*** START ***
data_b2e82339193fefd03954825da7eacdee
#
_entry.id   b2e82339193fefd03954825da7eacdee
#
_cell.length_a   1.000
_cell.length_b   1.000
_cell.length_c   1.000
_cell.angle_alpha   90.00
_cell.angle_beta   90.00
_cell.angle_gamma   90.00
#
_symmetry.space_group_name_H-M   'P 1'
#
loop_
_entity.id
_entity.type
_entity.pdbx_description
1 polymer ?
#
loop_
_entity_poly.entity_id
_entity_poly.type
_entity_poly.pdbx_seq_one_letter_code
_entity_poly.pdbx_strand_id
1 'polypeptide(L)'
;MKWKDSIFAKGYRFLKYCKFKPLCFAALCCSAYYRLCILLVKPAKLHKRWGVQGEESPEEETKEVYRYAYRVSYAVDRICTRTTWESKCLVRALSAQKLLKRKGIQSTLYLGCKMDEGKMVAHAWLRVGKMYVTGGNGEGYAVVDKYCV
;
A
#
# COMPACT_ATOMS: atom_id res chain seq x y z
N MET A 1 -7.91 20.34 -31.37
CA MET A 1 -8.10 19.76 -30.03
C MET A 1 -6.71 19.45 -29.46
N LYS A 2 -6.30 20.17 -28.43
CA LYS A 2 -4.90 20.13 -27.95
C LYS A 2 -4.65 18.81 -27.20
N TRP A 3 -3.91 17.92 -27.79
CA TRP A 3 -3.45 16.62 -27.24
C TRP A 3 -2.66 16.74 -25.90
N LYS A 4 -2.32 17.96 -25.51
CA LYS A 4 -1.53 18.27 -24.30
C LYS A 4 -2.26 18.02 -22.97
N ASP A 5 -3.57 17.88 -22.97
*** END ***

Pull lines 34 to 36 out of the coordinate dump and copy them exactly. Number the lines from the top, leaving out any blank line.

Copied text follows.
N LYS A 2 -6.30 20.17 -28.43
CA LYS A 2 -4.90 20.13 -27.95
C LYS A 2 -4.65 18.81 -27.20